OPED: Trump abandons short-lived makeover
Before it ever really got started, the makeover of Donald Trump from amateur political outsider to a controlled and controllable presidential candidate has now been ditched — by the Republican nominee himself.
His Gotta Be Me declaration on Wisconsin television signaled the predicable end to the effort by veteran operative Paul Manafort to "pivot" the crude and free-swinging winner of the 2016 Republican primaries away from the style with which he rolled over a bunch of weak sisters. "I am who I am," Trump said, and "I don't want to change."
The shakeup saw Manafort resign on Friday, leaving the campaign without any semblance of professionalism as it copes with its most politically challenging phase. Trump now faces a much broader campaign landscape than the Republican primaries he handily dominated with his nativist and nationalist ranting.Such a pivot never was in the cards or in the makeup this self-delusional egomaniacal bullyboy. He has now surrounded himself with even more enablers pushing the notion that what got Trump to third base this year will bring him the rest of the way home on Nov. 8.
But to cover the remaining 90 feet to home plate, Trump now needs much more than bombast and boisterous campaign rallies, drawn by his wildly irresponsible stoking of public anger at Washington.
At this point in the election calendar, the press and the public have begun to examine more closely Trump's qualifications to run the country beyond empty cheerleading. In the few weeks since the nominations, he has pointedly provided more and more evidence of his instability and willful ignorance of the serious problems facing the nation.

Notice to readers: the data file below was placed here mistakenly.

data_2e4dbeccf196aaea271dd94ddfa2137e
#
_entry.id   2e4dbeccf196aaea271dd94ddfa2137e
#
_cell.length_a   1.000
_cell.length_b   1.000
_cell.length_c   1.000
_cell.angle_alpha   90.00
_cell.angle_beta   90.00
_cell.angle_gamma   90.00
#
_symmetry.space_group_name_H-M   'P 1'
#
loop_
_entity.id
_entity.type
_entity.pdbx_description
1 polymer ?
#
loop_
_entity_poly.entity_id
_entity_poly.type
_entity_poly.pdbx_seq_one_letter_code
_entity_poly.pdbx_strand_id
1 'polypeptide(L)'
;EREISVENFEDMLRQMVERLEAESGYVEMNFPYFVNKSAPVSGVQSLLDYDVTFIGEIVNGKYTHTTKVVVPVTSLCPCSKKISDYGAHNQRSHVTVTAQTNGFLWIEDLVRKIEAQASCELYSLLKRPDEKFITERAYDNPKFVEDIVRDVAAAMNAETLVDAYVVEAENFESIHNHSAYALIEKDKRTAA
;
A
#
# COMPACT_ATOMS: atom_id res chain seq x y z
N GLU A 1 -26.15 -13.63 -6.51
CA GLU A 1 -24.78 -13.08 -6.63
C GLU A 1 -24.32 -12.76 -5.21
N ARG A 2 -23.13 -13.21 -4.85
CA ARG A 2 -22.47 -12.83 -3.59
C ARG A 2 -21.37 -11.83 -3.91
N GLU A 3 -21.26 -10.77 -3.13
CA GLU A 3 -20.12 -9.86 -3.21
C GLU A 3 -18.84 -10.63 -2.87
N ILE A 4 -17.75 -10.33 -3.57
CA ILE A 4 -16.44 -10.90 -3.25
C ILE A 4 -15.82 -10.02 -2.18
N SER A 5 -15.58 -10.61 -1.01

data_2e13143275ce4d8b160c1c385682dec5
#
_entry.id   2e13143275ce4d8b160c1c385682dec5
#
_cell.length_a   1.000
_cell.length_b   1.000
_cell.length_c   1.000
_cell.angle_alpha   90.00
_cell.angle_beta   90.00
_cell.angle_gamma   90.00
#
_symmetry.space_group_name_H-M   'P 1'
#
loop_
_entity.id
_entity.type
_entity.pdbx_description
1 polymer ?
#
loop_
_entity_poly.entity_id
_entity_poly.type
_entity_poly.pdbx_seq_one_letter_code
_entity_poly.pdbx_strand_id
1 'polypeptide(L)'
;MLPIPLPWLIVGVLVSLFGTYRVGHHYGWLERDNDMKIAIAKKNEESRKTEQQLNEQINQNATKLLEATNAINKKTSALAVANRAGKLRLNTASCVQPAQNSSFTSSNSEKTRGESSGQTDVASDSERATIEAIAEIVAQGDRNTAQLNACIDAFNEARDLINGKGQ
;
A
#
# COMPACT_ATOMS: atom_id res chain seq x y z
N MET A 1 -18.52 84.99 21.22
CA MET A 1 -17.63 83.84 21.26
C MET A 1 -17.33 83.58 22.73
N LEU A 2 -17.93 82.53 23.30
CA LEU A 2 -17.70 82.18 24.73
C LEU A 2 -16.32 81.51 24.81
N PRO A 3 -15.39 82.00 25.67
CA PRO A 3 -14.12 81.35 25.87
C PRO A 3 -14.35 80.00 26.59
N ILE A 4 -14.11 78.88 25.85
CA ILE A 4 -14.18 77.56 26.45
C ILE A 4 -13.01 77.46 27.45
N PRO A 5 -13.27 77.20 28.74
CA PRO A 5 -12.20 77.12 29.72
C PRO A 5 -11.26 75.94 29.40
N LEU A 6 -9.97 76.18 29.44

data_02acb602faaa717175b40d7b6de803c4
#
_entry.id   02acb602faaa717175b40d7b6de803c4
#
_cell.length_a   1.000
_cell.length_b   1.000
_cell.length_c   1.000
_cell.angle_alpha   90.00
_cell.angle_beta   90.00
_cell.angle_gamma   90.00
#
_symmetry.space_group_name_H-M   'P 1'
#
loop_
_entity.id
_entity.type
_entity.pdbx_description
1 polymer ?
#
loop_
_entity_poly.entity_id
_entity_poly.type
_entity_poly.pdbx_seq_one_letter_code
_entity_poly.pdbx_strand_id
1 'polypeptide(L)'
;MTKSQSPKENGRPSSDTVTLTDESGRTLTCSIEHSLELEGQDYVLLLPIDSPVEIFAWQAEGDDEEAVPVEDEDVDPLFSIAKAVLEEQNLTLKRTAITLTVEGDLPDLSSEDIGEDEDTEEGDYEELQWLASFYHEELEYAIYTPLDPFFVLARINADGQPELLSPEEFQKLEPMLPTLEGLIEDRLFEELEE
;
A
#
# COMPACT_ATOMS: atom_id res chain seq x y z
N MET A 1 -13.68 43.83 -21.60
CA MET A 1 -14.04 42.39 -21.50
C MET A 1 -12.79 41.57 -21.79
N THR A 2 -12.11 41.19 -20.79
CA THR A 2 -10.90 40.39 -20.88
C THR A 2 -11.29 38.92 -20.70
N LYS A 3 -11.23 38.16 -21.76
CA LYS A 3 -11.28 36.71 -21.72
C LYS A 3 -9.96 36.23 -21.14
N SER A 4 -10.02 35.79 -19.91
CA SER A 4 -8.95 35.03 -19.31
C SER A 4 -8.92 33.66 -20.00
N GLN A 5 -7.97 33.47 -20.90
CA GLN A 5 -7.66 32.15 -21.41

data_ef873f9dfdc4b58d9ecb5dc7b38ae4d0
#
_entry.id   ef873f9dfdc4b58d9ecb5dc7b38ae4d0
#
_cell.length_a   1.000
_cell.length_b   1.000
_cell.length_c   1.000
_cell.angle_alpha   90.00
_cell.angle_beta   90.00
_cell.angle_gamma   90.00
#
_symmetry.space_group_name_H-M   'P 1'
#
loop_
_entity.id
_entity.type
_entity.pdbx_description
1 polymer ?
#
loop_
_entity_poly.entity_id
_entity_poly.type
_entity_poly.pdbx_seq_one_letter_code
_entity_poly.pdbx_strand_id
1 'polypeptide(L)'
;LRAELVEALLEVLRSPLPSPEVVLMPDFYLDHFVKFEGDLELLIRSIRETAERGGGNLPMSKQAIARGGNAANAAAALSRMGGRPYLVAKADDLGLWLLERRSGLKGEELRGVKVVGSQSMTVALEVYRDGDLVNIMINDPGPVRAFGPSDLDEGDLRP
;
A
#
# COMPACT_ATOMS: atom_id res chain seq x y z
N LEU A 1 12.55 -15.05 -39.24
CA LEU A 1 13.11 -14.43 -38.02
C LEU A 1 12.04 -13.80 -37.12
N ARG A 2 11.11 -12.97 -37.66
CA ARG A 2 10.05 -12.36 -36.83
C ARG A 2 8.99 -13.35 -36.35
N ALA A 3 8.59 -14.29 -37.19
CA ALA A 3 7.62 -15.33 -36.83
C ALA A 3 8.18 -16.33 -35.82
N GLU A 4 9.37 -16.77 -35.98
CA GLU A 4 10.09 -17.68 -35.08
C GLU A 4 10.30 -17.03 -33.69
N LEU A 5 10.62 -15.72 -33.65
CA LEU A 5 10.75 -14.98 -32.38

His ludicrous observation that President Obama was the "founder of ISIS" and Hillary Clinton its "MVP," referring to the Islamic State, a terror organization that grew out of George W. Bush's invasion of Iraq, is alone sufficient to disqualify Trump. Other zany comments are reducing Trump and his campaign to a national joke and embarrassment.
In bringing to the leadership of his campaign staff Stephen Bannon, head of the ultraconservative Breitbart website, and longtime right-wing publicist Kellyanne Conway, Trump has announced all restraints removed in his effort to reverse his campaign's downward plunge since his July convention nomination.
Furthermore, he is being outgunned by the Clinton campaign in fund-raising and foot soldiers in the most critical key states for November, and Trump's ability to convert huge rallies into grass-roots politicking and voter turnout across the land is yet to be tested.
Also looming are the presidential debates, the first of which is slated for Sept. 26 at Hofstra University on Long Island. The debate could be the critical opportunity for Trump to confront Clinton directly, after describing her as "crooked Hillary" and claiming she is the beneficiary of "a rigged system." But there's some speculation that Trump might boycott the debates, as he dodged one Fox News debate in the primaries.
In any event, letting Donald be Donald the rest of the way in this most heated political campaign in memory may guarantee an even wilder, more divisive and altogether more deplorable American election. In the course of promising to make America great again, Trump may be ushering in the presidency of the first woman, who insists merely that America is already great and that she intends to keep it that way by denying Trump the keys to the Oval Office.
— Jules Witcover's latest book is "The American Vice Presidency: From Irrelevance to Power," published by Smithsonian Books.